The Third Ministerial Meeting of the WTO in Seattle in early December 1999 thrust civil society movements into the public consciousness. Their common denominator was the use of trade to advance a host of other issues. With 30,000 protesters and about 20,000 labor union members marching in the street, the Seattle event demonstrated vividly how trade and large corporations have become the target of citizen's groups.

The collapse of the Seattle talks and the failure to agree on another round of trade liberalization was not the result of pressure from the street however. The talks had to be suspended because trade negotiators failed to bridge conflicting views, especially in the area of agriculture where the EU tried hard to deflect pressure to reduce farm subsidies. Yet, the demonstrations and the movements preceding them, especially in the U.S, had their impact. In an interview after the Seattle talks, the European Union's trade commissioner Pascal Lamy went on record by blaming the collapse of the Seattle talks on the pressure of looming US presidential elections and President Clinton's call in Seattle for labor standards to be included in trade agreements19 See N. Buckley (1999, Dec. 7) Collapse of Seattle talks blamed on US. The Financial Times. . In the same vein, India's chief representative at Seattle said that President Clinton's remark about labor standards "made all the developing countries and least-developed countries harden their views. It created such a furor that they all felt the danger ahead".20 Reported by Celia W. Dugger(1999, Dec. 17) Why India and Others See U.S. as Villain on Trade, New York Times

The Seattle experience showed that civil society groups are increasingly powerful at the corporate, national and international levels and that inter-governmental organizations such as the WTO have yet to learn how to respond. The fact that over 90% of the NGOs that attended the Third Ministerial Meeting in Seattle came from OECD countries indicates a strong northern bias. The voices of the people of the developing countries' remain unheard, and in those cases where developing countries' NGOs do participate they are often subsidiaries of NGOs hosted in OECD countries.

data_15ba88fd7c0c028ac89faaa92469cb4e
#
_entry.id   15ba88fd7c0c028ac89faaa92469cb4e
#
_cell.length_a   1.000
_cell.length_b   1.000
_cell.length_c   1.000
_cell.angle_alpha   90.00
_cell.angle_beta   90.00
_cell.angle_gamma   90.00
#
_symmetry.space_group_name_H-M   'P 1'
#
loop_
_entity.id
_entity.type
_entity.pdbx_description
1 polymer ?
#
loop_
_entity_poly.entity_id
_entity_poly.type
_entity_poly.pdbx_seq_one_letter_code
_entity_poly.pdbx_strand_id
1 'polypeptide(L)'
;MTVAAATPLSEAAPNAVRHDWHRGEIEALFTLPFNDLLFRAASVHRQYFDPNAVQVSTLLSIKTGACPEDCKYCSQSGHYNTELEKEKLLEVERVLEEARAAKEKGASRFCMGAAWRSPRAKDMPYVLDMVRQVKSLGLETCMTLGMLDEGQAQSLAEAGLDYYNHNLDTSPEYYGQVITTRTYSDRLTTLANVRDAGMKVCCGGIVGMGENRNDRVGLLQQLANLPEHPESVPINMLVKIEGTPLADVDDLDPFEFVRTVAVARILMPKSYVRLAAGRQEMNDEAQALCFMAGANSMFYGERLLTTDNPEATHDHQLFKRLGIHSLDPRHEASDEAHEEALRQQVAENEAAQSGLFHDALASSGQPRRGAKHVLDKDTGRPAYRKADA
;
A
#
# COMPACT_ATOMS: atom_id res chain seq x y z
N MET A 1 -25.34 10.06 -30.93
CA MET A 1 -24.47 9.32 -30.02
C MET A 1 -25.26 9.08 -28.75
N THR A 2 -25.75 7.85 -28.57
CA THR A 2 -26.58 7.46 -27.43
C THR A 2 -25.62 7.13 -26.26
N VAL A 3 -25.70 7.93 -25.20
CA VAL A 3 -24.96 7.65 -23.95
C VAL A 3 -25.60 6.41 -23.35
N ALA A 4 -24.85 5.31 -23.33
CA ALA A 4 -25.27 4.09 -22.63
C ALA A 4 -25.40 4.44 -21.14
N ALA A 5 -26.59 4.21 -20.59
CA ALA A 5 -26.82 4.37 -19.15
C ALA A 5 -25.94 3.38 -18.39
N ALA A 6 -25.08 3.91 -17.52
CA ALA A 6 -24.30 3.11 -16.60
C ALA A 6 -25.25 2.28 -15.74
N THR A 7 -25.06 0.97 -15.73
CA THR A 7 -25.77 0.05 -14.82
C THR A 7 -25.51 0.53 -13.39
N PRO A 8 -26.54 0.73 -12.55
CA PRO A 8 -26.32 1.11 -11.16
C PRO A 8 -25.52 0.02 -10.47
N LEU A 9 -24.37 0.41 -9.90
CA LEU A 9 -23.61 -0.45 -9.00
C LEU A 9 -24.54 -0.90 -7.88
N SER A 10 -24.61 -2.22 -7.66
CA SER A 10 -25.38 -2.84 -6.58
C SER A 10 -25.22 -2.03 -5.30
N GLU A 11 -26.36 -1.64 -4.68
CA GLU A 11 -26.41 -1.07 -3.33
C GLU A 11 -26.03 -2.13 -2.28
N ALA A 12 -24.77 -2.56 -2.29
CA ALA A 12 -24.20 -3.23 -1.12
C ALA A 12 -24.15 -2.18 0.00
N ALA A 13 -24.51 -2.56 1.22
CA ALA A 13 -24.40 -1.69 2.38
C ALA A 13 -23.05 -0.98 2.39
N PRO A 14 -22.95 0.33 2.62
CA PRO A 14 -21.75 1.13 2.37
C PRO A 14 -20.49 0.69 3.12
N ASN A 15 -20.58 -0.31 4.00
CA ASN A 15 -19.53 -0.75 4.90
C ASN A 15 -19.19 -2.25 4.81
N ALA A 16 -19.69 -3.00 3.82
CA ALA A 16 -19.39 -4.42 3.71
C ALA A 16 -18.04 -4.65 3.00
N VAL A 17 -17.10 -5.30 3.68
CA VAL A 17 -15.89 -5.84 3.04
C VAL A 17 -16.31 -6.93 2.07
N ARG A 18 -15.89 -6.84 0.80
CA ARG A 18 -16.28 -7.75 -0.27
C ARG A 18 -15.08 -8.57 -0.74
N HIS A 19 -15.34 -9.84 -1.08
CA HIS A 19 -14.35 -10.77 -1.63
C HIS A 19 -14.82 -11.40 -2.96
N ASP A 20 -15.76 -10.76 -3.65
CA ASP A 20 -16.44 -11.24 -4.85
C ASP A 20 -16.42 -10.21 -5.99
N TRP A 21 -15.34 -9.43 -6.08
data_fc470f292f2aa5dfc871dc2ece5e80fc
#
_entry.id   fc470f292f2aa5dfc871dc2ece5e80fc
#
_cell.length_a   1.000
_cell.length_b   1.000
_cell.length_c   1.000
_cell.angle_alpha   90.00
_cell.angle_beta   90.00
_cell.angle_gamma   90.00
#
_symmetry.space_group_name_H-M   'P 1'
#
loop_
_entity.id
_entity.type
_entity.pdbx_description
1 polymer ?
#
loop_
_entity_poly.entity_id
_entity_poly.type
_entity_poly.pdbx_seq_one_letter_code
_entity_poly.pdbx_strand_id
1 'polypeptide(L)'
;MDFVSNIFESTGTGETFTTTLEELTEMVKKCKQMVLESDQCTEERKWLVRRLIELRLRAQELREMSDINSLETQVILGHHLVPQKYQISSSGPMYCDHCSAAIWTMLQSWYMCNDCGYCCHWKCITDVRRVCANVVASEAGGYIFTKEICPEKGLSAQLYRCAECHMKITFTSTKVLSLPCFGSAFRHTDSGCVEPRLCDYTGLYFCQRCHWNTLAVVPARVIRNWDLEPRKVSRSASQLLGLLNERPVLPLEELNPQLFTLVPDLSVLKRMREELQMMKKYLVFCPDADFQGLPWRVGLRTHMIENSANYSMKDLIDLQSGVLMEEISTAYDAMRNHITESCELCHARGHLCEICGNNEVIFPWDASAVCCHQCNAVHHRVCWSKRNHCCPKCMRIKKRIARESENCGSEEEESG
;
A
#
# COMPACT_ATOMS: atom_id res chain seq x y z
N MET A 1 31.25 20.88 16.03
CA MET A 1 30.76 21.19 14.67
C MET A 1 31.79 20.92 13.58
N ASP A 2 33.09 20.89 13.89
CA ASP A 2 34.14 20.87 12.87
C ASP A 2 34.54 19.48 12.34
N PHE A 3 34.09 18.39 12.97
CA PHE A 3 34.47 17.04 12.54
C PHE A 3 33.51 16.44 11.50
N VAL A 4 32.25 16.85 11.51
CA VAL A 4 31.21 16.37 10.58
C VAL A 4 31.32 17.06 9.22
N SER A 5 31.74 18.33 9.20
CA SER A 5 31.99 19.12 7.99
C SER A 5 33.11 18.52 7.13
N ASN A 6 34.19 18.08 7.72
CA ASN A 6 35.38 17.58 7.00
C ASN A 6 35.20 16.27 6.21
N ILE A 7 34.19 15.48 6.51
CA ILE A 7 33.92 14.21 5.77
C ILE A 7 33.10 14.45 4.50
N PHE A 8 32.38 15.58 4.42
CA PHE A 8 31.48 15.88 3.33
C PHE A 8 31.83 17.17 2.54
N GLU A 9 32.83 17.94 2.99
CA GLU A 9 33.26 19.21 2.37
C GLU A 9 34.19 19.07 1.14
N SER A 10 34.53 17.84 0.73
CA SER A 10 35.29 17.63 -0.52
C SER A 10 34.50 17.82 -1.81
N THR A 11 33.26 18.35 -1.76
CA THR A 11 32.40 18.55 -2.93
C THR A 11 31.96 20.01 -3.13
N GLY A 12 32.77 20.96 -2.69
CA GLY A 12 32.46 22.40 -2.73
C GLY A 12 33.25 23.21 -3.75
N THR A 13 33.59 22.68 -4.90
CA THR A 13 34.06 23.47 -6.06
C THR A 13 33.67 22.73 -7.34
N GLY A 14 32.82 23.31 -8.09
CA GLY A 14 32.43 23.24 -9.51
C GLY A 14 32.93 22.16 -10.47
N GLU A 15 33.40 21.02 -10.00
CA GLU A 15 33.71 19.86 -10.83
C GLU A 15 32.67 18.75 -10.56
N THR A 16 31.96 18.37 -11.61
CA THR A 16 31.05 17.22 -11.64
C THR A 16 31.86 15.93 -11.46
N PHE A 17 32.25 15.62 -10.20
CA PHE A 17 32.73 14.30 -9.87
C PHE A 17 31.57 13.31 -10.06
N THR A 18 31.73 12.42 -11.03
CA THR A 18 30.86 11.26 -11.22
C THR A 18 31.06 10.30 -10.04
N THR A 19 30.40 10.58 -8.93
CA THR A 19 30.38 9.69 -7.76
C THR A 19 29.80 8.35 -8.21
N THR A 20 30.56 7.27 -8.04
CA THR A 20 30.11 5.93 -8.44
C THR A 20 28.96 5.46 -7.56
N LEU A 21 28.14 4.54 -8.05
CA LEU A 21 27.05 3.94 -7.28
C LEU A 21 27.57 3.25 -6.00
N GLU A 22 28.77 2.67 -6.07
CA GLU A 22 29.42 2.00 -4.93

The Seattle meeting confirmed once again that opponents of trade liberalization represent highly heterogeneous groups with different motivations. The spectrum of protesters included a small anarchist minority, a large number of single issue groups concerned with the environment, health and human rights, trade unions who fear that structural adjustments due to market openness are not offset by positive effects of increased competition, and powerful economic interests that seek government protection in areas such as steel and textiles.

Numerous activists took up the call to rally against exploitation and environmental destruction in developing countries, while at the same time ignoring the basic fact that trade remains the most viable path to escape poverty and that developed countries continue denying poor countries market access in areas where they stand a chance to compete. Protesters readily took up the slogans of the A.F.L – I.C.O. but were apparently not influenced by development oriented NGOs who understand that poverty is the main cause of child labor and environmental destruction in poor economies and that trade and investment have overall a positive and mutually reinforcing consequences for human rights, development and the environment. This apparent hypocrisy led many observers and commentators refer to developing countries as the real losers of Seattle.

What the debate on CSR and trade have in common

The interaction between TNCs and NGOs at the corporate level and the controversies around global trade reveal a number of consequential tendencies.

First, contrary to conflicts between markets and society during the 1960s and 1970s
-- for example, the controversial debates around the UN Code of Conduct for TNCs – the issue at stake today is not in the main ideological. Opponents of globalization do not advocate an alternative ideology. While they seem united in their intention to oppose markets, most of them thrive because of economic good times and their operations and networking hinge critically on the free access to information technology.

Indeed, most transnational NGOs take positions against TNCs and trade not because they inherently oppose their legitimacy or functional efficacy. They do so primarily because it promises to leverage their own specific interests and concerns. This strategic positioning is greatly facilitated by the fact that the trade regime is not static in its relation to society, nor does it represent a concrete thing. The trade regime is intersubjective in character and reflects the shared meanings and understandings attributed to it by the relevant actors (Ruggie, 1998). As a result, issues can always be characterized in more than one way. In situations of choice, the act of characterization itself can be strategic in the sense that the actors select a characterization not on the basis of objective facts but on the positional implications of one formulation over the other (Wolfe, 1999).